Friday, January 29, 2016

What's Right With Me?

Dreams often point out what is wrong in our lives, but they also can point out what’s right. In a world in which we are often encouraged not to think too well of ourselves, our dreams can let us know it’s okay to celebrate what’s good about us.

The Dream: I’m in a class. There is a beautiful girl sitting next to me. She is young and has curly, light brown hair. She is very petite, but well built. I wonder if she is rich. I know she lives in the city, but I wonder how she lives. Is she part of a rich family or married well? She puts on dark glasses and looks even more glamorous.

Interpretation: This dream seems to be a little gift, some encouragement. Many dream experts tell us that the people who populate our dreams are different aspects of ourselves. So with this dream I can ask, “What part of me is beautiful, self-confident, living in the world she loves, sexy, a little mysterious, well-cared for and full of potential?” Of course I don’t get off Scot free: since I’m in a class the dream is also telling me I still have something to learn.

Sunday, January 24, 2016

D is for Dreams

Here's a little project for those of you who keep a dream journal: make a frontispiece. It's another way to explore your own inner reality. Here's how to go about it.

  • First is the planning stage, although it's pretty minimal here because the aim of this project is to let unconscious ideas come forth, rather than to impose our conscious ideas. So the plan has only two components. 1) We define the format: square, round, rectangular—whatever shape appeals. 2) And then we put something into that space, filling most of it. In the example here, I used the letter D, for dreams, but it's important for you to use whatever appeals to you: it could be the shape of a firetruck, a stone, a pool--whatever.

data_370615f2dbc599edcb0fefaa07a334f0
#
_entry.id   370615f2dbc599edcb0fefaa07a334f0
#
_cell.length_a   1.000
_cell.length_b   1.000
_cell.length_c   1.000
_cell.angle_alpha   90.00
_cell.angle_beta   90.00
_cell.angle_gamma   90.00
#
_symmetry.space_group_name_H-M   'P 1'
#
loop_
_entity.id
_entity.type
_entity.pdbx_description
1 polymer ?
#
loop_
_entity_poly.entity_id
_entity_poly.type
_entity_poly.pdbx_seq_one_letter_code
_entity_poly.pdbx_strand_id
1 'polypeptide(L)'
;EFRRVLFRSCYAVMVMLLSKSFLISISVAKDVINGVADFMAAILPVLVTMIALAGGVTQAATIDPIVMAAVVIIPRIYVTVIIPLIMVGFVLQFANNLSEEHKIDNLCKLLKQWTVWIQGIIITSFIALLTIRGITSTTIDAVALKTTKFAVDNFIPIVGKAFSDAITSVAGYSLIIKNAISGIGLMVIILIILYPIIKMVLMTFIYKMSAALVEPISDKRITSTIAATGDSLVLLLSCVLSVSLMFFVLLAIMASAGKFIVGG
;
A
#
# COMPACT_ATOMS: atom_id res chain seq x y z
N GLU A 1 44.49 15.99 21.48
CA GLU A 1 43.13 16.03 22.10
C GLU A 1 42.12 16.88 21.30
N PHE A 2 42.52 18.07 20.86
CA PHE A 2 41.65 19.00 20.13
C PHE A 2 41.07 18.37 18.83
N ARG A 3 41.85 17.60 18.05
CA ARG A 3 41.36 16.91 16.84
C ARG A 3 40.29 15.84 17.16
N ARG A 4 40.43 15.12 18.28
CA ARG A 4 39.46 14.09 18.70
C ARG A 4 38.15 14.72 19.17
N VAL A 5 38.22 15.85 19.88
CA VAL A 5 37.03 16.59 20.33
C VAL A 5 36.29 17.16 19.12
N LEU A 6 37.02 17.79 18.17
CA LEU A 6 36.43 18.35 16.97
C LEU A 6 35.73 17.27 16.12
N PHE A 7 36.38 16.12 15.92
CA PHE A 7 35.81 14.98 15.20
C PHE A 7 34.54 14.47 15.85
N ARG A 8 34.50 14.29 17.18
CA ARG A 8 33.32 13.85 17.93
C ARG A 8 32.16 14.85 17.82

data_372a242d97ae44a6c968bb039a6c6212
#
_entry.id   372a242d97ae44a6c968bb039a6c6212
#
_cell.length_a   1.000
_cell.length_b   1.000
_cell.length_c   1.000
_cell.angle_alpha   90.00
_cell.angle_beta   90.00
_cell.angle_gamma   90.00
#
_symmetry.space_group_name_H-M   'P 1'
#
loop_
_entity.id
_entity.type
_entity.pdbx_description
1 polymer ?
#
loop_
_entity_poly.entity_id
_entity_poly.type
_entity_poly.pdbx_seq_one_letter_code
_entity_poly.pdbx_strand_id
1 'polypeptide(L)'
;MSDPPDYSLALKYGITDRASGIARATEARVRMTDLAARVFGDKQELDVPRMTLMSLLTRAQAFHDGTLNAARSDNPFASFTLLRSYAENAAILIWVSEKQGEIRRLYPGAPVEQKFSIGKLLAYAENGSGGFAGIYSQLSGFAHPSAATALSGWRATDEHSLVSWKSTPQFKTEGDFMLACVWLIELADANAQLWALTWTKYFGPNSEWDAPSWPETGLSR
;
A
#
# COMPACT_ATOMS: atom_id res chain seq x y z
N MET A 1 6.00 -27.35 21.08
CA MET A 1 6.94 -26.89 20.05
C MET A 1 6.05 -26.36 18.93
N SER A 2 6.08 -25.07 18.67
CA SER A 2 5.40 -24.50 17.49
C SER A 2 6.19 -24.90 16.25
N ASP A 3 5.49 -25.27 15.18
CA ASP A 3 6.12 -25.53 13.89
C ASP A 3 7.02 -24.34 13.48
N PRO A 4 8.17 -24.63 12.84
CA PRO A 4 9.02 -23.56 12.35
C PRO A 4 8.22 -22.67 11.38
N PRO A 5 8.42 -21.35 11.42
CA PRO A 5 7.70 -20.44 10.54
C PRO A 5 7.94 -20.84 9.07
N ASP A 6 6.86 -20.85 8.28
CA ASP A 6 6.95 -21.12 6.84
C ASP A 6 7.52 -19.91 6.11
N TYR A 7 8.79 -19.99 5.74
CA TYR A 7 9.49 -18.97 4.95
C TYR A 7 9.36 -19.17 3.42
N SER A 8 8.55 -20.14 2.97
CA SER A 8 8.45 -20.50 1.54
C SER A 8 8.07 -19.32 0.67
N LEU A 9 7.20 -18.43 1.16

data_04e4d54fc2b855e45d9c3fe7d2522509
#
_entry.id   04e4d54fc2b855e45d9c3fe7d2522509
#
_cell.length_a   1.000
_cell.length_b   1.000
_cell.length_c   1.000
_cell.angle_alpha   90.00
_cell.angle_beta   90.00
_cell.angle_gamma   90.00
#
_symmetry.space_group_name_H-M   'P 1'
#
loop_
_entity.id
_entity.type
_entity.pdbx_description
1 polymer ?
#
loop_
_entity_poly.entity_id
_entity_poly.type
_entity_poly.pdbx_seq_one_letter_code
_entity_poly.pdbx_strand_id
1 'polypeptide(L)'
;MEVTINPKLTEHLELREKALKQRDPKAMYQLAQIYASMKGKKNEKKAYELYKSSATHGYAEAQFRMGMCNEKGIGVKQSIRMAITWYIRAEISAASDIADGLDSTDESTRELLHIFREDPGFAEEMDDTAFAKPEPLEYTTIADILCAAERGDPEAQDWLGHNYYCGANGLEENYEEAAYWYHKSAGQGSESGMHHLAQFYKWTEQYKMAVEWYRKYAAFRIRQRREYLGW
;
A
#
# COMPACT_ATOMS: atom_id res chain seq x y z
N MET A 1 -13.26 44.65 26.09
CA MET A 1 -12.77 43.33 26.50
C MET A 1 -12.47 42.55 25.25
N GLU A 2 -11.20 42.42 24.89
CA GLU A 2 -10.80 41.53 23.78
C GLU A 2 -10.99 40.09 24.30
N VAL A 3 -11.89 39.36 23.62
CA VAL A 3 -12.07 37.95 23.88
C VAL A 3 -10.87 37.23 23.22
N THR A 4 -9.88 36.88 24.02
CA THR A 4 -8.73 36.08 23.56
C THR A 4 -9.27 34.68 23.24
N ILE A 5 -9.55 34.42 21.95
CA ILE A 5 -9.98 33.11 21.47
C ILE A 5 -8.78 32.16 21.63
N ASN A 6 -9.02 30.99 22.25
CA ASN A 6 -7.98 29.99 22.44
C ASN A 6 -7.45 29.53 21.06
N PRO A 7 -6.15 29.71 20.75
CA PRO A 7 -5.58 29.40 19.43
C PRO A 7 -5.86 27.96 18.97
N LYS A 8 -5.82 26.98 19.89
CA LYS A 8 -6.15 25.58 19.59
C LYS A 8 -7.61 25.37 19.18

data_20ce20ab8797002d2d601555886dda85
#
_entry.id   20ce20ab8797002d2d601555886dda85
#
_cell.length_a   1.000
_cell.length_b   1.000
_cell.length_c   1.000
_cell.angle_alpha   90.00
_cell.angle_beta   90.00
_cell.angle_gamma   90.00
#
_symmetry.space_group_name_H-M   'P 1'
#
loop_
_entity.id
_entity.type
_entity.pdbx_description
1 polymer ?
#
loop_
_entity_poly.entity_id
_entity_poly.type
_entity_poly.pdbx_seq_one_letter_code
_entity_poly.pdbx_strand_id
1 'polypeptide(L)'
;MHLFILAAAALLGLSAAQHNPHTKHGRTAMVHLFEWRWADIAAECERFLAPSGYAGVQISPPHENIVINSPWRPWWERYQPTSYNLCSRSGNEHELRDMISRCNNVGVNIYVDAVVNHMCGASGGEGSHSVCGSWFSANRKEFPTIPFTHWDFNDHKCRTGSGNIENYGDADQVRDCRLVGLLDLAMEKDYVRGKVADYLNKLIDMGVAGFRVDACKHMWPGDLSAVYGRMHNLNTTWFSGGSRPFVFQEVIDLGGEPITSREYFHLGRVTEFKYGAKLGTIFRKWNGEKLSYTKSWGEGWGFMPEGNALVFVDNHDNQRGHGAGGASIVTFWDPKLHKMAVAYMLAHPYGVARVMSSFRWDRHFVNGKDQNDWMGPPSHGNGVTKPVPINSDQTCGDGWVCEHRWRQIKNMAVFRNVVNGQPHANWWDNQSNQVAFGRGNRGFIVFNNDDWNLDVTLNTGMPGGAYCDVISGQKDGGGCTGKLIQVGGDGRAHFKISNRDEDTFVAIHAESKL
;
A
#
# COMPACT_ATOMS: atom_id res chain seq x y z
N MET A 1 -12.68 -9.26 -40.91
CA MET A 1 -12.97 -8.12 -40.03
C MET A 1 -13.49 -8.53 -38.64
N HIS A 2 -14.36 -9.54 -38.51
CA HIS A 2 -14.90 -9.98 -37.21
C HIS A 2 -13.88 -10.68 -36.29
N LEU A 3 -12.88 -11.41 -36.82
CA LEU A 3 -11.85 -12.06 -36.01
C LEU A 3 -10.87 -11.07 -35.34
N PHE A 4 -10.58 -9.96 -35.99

• Now play with the object you have put into the space, seeing what it suggests to you. As I played with the letter D a cave emerged, then a couple of creatures I thought of as threshold guardians. Once your concept comes together for you, play with your favorite rendering technique or, even better, try out something new.

Congratulations! You've produced a work that has come straight out of your unconscious, just like a dream. You can take the project a little further by writing a sentence or two about your creation. Here's what I said about mine.
The scary things, partially dead and buried, that emerge from the Unconscious are the source of new life, health, and healing of the spirit.

Sunday, January 17, 2016

The Sleeping Foreigner

Dreams can serve to nudge us along and attempt to get us back on the right path when we falter. It might seem contradictory, but this dream is issuing a wake-up call.